Outdoors

Low Cost of a Chairlift Ticket

I write a lot about the price of chairlift tickets, I know

Anyone who has ever spent more than $2.50 to buy a rope tow ticket should be very delighted at the weather report on the news this morning. It was 9 degrees in Billings and expected to drop to zero tomorrow and 2 feet of snow is expected in the Upper Peninsula of Michigan. That means all of the chairlifts on Boyne Mountain, Michigan, should be operating this coming weekend. At least I hope so for all those hardy skiers who are willing to take their rock skis out at the beginning of the season.

I write a lot about the price of chairlift tickets, I know. Taken alone, they seem high, but when one realizes that the chairlift ticket is the magic carpet to an amazing world of freedom, they are quite reasonable.

My wife Laurie chastises me quite often for talking about the prices of stuff. But the price is something that dictates how many minutes of your life you have to devote to earn the money to buy the product that you want. But on the other end of the spectrum, for example, if you want a private ski lesson at Vail, Colorado, one day will cost you $825. That seems like a lot of money to reduce the number of inches that your skis are apart in the middle of a turn.

I hope you’ve been saving money all summer to buy those daily, weekly, monthly or season passes/lift tickets because the prices for them are all over the map. Many of these Montana resorts aren’t even open on Monday, Tuesday and Wednesday because there aren’t enough people in the state to make it worthwhile. One of them that comes to mind is Maverick Mountain, with a double chairlift and 2,000 vertical feet of untracked powder snow on Thursday morning after being closed for three days of snowfall. They advertise skiing the way it used to be and it absolutely is, but I think they should advertise it as skiing the way it should be.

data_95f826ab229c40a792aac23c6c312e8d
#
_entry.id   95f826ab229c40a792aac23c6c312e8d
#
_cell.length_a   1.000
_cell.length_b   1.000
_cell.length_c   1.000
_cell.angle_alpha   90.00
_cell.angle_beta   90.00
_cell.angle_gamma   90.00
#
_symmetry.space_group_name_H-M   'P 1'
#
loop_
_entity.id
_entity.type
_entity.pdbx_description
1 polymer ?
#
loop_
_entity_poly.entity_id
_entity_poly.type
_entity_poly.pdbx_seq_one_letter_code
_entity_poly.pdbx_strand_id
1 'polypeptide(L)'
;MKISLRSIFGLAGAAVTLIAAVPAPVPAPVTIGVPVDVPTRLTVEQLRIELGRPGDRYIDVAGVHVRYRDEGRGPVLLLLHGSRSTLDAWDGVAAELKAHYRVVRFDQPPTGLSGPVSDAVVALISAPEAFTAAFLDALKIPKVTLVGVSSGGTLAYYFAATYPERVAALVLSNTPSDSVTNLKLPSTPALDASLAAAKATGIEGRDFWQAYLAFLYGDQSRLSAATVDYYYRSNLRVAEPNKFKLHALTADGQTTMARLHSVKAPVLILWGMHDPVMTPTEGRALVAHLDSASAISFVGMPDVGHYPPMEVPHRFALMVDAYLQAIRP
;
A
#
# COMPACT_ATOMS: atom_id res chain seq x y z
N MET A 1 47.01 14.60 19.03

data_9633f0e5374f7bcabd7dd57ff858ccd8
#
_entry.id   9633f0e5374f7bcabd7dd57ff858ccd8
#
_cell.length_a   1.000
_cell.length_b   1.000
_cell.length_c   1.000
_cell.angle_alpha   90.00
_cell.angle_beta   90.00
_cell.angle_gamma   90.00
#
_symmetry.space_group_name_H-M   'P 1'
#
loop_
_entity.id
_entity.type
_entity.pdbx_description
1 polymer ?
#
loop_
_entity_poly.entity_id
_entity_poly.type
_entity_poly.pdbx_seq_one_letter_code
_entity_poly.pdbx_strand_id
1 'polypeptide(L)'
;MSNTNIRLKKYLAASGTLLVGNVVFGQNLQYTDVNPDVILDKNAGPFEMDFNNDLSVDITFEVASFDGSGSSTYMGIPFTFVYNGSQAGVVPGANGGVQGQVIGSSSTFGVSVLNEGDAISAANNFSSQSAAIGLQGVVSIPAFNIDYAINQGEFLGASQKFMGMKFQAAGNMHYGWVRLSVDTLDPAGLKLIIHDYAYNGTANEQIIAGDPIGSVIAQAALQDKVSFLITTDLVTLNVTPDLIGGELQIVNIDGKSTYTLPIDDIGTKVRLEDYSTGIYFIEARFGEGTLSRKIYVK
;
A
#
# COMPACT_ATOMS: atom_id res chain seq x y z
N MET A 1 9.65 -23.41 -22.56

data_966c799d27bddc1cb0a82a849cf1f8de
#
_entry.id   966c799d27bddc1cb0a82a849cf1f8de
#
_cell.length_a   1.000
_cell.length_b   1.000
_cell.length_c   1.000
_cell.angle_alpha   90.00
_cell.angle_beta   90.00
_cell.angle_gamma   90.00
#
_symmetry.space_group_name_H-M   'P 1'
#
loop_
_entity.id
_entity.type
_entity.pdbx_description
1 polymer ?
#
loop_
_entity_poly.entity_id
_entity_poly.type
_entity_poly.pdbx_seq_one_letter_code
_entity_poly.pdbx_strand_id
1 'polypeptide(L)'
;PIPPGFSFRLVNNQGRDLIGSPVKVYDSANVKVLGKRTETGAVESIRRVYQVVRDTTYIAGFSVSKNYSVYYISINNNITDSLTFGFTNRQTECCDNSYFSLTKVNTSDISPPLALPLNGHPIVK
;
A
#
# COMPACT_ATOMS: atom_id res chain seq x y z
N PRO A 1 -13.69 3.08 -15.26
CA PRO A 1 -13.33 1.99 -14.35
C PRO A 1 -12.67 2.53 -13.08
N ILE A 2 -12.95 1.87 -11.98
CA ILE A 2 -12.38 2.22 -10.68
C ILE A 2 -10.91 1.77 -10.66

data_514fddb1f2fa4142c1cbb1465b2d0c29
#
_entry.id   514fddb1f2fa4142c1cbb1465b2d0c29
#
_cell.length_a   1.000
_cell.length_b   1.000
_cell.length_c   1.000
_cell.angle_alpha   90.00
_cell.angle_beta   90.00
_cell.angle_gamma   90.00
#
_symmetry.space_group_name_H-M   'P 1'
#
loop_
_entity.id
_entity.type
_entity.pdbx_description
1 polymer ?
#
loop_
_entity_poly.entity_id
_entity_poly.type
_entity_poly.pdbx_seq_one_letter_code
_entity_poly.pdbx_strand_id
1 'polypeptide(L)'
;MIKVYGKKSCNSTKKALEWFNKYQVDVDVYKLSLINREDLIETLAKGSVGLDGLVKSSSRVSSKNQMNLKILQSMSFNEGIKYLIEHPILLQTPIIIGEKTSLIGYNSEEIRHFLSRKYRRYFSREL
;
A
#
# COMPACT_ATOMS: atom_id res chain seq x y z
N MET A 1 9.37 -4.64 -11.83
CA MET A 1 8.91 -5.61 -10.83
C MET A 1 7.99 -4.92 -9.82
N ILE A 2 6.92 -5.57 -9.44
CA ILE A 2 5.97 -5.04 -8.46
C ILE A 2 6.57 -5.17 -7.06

Now let’s get to reality. By this time in November you should’ve already been attending workout sessions three days a week, minimum, for the last six weeks at least. That’s easy for me to say as I sit here at the keyboard of the computer trying to get downstairs and walk at least one mile occasionally.

In the old days, this was the time of the year when you went down in the basement and put one more coat of lacquer on the bottom of your skis because they had not yet invented plastic bases for them. You also checked all the screws that were holding on your metal edges on and if you were lucky enough you would have bought a pair skis that had Phillips screws in them instead of regular screws so they stayed on longer.

There was such thing as sharpening your edges because those edges were not offset. Offset edges did not appear until 1949 in Sun Valley with the French ski team when they showed up to race in the Harriman cup. They brought their offset-edged skis to the race and changed our ability to hang on the ice

I’m sure that many readers of this column own skis and are anxious to once again experience that ultimate freedom on the side of a hill. That urge to go after freedom increases at the same rate that the temperature drops and the snow begins to appear.

I like the excitement in my heart when I am looking forward to riding on yet another chairlift ticket as I have done every winter since the early 1940s at Mount Waterman in southern California. Until four years ago when I broke my back and figured that at my age, I was lucky to be in one piece and maybe I’d better stay that way.

I can hardly wait to pack up the trailer here on Orcas Island and drive to the freezing cold weather of Montana for yet another winter. None of our friends can understand why we go to Montana instead of Palm Springs. That’s because they don’t understand real freedom. Freedom on the snow is yours for the taking.